Summary: In Brilliant, Jane Brox explores humankind’s ever-changing relationship to artificial light, from the stone lamps of the Pleistocene to the LEDs embedded in fabrics of the future. More than a survey of technological development, this sweeping history reveals how artificial light changed our world, and how those social and cultural changes in turn led to the pursuit of more ways of spreading, maintaining, and controlling light.

Book cover for the code book
The Code Book: The Evolution of Secrecy from Mary Queen of Scots, to Quantum Cryptography by Simon Singh (1999)

Print book
Call number: Z 103 S56 1999 (Webster Library)

Summary: A look at the world of codes includes a history of how they have affected the world, from the World Wars to the death of Mary, Queen of Scots, and also looks at what the future holds for the field of cryptography.

Book cover for mauve
Mauve: How One Man Invented a Colour that Changed the World by Simon Garfield (2000)

Print book
Call number: QD 22 P47G37 2000 (Vanier Library)

Summary: Mauve is the story of a man who accidentally invented a color, and in the process transformed the world around him. Before 1856, the color in our lives--the reds, blues, and blacks of clothing, paint, print--came from insects or mollusks, roots or leaves, and dyeing was painstaking and expensive. But in 1856 eighteeen-year-old English chemist William Perkin accidentally discovered a way to mass-produce color in a factory. Working on a treament for malaria in his London home laboratory, Perkin found mauve by chance. His experiments failed to result in artificial quinine as he had hoped, but produced instead a dark oily sludge that happened to turn silk a beautiful light purple.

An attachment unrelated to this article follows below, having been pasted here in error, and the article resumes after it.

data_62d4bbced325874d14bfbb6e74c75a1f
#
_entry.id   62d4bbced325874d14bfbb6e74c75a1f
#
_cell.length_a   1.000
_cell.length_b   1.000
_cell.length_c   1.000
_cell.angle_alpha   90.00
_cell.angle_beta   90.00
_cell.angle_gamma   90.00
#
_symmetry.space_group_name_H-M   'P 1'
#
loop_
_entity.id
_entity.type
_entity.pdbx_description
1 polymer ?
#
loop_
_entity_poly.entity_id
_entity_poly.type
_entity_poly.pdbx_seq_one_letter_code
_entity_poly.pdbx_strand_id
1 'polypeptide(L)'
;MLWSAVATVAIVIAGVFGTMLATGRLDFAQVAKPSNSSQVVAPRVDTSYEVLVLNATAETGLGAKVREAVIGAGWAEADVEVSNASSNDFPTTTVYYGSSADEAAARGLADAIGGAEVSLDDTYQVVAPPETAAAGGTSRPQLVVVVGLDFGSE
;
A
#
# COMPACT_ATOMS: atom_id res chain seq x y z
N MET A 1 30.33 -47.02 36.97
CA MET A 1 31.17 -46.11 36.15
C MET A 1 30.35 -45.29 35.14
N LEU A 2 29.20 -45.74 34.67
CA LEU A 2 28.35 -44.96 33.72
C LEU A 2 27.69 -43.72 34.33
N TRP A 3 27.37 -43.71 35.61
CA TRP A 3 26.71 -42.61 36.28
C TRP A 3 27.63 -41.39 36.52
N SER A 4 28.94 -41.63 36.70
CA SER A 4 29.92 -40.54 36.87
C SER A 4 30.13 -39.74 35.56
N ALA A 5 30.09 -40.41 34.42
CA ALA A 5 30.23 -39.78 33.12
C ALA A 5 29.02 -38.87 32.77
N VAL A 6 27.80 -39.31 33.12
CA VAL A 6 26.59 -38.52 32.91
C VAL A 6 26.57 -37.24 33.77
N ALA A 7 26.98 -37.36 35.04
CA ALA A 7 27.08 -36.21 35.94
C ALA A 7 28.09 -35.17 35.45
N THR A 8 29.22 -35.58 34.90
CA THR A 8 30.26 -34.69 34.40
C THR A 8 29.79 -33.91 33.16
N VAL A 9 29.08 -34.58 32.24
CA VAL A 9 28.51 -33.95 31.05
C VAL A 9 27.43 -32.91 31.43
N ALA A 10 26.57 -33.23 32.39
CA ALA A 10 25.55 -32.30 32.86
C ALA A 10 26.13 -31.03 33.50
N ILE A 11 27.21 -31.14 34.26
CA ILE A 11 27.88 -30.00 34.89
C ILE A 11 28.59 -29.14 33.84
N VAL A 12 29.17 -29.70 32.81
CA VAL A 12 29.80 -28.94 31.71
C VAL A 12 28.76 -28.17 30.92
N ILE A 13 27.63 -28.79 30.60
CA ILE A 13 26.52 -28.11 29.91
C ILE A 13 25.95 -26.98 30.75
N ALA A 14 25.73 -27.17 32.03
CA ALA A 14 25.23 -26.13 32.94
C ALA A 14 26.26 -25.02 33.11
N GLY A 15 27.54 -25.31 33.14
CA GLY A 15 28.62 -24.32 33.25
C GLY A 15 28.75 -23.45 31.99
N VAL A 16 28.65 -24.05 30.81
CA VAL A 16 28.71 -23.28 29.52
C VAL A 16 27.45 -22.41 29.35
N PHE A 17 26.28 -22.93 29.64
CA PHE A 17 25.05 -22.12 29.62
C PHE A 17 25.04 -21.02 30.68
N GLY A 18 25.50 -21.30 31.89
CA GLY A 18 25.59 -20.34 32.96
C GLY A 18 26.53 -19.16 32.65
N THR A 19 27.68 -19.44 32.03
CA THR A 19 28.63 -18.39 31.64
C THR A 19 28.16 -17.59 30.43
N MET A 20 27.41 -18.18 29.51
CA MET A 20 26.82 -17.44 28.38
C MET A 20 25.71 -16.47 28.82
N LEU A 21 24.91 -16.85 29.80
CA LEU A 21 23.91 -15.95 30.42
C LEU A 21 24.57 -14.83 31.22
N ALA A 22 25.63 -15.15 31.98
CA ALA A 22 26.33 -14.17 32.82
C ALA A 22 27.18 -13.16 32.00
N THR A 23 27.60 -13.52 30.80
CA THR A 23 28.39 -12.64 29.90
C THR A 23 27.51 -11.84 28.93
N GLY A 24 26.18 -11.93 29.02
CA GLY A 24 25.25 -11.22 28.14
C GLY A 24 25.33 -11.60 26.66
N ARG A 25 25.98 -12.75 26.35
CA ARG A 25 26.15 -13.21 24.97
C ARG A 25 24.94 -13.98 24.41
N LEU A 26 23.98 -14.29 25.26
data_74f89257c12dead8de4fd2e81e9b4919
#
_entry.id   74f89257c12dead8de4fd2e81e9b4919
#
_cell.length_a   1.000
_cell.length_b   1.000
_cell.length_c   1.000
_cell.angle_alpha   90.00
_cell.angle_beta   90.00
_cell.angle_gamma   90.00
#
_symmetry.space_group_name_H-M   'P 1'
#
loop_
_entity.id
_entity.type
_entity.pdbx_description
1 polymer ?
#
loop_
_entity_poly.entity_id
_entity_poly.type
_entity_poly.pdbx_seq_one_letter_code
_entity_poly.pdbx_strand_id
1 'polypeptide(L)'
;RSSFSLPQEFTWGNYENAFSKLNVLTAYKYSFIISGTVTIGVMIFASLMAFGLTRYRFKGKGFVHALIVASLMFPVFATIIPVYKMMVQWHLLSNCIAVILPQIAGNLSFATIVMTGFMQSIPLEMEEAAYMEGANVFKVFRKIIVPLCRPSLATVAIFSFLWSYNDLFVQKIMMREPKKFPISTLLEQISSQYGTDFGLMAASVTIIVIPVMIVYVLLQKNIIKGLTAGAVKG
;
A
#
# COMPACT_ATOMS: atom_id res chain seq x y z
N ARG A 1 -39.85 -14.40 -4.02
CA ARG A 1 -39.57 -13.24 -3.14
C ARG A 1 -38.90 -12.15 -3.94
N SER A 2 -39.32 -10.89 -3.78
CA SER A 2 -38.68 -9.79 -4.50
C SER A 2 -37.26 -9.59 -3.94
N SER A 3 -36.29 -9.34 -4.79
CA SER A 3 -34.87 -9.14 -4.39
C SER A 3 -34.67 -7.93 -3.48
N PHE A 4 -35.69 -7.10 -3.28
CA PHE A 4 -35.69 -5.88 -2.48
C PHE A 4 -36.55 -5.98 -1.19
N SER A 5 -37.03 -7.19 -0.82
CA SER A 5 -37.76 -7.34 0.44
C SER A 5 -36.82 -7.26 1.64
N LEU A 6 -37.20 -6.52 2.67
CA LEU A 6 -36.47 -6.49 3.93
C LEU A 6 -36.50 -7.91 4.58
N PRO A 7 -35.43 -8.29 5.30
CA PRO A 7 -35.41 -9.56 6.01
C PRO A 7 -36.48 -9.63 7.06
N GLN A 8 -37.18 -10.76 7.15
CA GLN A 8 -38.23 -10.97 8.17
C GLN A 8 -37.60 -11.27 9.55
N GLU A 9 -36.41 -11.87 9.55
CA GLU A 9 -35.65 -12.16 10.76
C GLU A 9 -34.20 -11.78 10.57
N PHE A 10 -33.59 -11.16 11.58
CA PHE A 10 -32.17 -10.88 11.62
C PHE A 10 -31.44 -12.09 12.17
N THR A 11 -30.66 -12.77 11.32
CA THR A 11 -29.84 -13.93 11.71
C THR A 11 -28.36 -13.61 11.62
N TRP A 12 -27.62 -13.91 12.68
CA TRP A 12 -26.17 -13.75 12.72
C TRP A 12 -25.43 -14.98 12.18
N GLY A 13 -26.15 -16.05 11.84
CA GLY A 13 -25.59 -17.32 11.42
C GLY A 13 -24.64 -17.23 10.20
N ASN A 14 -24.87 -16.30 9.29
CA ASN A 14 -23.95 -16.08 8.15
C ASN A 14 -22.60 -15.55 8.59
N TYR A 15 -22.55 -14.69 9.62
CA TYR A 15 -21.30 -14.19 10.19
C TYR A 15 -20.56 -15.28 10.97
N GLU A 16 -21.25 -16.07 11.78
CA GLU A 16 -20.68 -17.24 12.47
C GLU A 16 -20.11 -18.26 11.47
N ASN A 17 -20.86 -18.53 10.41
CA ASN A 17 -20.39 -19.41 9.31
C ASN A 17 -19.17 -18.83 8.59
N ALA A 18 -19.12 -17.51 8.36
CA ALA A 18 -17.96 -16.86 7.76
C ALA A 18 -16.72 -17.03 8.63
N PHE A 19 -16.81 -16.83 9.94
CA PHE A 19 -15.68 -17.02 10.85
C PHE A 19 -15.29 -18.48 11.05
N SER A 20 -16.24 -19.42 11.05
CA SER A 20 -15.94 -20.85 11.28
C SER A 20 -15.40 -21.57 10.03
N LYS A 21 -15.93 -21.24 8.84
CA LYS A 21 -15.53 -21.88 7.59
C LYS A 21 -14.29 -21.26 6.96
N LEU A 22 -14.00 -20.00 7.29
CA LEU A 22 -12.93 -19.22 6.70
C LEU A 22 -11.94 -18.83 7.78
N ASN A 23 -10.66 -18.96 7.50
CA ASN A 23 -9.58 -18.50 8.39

Book cover for a history of the wife
A History of the Wife by Marilyn Yalom (2001)

Print book
Call number: HQ 1206 Y35 2001 (Webster Library)

Summary: From the perspective of modern marriage, the distinguished cultural historian Marilyn Yalom charts the evolution of marriage in the Judeo-Christian world through the centuries and shows how radical that collective change has been.

Book cover for the box
The Box: How the Shipping Container made the World Smaller and the Economy Bigger by Marc Levinson (2006)

Print book
Call number: TA 1215 L47 2006 (Webster Library)

Summary:  Telling the story of the shipping container's creation - and the economic consequences of the sharp fall in transportation costs that containerization brought about - this book offers a history of the revolution in international trade which ultimately heralded the age of globalization.

Book cover for for all the tea in china
For All the Tea in China: How England Stole the World’s Favorite Drink and Changed History by Sarah Rose (2010)

Print book
Call number: HD 9198 G72R67 2010 (Webster Library)

Summary: Rose's remarkable account follows the journey of Robert Fortune, a Scottish gardener, who was deployed by the British East India Company to steal China's tea secrets in 1848. This thrilling narrative combines history, geography, and old-fashioned adventure.